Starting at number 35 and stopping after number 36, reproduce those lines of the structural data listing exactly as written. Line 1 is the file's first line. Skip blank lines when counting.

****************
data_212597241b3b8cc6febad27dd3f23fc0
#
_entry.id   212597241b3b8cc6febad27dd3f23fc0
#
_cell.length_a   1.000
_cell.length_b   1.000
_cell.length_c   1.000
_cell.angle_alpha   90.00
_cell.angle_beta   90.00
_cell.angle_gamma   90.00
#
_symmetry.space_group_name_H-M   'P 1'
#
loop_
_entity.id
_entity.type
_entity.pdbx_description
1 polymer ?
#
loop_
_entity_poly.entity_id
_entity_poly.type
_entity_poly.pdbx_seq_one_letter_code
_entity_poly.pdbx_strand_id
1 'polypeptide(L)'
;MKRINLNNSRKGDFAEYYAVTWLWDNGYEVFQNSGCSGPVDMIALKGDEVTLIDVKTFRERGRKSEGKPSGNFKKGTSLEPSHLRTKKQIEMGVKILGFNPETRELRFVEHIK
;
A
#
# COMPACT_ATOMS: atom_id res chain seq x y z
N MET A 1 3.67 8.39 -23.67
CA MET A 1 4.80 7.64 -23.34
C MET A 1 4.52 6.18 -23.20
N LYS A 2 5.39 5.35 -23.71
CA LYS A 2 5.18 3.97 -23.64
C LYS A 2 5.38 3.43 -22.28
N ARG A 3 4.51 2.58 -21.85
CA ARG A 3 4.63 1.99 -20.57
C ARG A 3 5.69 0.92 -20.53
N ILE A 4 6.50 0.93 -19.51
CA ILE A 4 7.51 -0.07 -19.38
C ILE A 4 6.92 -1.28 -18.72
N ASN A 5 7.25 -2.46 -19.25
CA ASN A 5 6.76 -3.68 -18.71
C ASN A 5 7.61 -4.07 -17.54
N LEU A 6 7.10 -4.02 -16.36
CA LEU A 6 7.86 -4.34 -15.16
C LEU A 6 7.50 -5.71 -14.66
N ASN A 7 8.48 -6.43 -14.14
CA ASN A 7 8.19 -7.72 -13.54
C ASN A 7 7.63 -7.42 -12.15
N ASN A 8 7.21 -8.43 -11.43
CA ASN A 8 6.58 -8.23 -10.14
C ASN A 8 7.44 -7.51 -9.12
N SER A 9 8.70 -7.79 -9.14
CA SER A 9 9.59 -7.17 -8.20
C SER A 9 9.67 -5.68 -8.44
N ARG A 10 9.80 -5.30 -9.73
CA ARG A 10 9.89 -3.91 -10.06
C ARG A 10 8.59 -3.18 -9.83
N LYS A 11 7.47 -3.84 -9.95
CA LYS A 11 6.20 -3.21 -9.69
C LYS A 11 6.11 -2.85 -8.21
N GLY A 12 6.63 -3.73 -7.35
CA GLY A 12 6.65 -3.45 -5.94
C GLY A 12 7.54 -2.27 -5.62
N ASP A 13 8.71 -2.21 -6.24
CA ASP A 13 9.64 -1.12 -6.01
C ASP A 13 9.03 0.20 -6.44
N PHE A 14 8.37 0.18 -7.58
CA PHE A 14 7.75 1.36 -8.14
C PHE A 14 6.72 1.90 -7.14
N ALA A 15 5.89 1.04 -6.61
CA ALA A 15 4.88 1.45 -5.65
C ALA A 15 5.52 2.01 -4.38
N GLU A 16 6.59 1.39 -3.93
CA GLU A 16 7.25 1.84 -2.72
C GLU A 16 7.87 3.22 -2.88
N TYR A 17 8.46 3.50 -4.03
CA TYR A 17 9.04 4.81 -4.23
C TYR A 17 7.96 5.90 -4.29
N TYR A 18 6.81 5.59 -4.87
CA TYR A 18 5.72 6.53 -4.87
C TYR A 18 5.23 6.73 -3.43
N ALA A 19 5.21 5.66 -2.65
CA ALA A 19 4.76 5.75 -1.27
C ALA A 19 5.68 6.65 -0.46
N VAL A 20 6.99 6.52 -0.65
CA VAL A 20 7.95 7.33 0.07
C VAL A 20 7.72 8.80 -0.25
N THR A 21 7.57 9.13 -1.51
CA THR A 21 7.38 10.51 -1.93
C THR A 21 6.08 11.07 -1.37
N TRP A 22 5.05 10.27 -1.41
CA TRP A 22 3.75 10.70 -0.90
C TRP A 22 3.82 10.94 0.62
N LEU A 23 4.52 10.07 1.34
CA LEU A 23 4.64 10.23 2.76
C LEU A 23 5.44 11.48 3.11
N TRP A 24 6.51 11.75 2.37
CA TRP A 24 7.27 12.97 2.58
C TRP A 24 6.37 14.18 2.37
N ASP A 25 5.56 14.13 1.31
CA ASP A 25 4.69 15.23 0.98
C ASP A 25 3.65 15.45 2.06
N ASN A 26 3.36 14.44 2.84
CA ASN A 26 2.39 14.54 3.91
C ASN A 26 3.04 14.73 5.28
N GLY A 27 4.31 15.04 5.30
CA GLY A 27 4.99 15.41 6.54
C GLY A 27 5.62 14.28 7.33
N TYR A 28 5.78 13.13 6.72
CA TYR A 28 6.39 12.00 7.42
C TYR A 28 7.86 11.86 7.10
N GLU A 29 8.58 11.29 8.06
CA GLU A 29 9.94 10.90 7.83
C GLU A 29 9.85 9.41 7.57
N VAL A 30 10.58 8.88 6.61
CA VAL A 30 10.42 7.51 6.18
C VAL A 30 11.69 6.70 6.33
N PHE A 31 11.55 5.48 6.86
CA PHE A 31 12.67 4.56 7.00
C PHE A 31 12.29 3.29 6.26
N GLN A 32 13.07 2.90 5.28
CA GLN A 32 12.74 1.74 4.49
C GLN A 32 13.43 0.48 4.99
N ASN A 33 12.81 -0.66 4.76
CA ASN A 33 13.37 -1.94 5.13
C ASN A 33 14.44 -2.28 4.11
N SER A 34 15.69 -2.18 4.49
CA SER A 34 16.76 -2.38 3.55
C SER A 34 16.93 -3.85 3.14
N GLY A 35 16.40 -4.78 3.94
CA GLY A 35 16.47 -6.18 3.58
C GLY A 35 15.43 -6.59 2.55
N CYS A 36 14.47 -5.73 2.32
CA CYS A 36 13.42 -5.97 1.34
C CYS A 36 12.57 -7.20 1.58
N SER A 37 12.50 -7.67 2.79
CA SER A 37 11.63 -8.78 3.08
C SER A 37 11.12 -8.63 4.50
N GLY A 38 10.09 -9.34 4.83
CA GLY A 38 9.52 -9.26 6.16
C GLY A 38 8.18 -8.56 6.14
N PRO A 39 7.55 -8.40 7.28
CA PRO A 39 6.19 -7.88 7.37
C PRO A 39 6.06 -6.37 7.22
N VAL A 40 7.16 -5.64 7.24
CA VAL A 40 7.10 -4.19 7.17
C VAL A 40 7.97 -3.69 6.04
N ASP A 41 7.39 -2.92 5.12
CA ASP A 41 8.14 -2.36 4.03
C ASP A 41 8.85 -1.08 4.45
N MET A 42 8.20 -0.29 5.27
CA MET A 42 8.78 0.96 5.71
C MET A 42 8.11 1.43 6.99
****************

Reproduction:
CA LYS A 2 5.18 3.97 -23.64
C LYS A 2 5.38 3.43 -22.28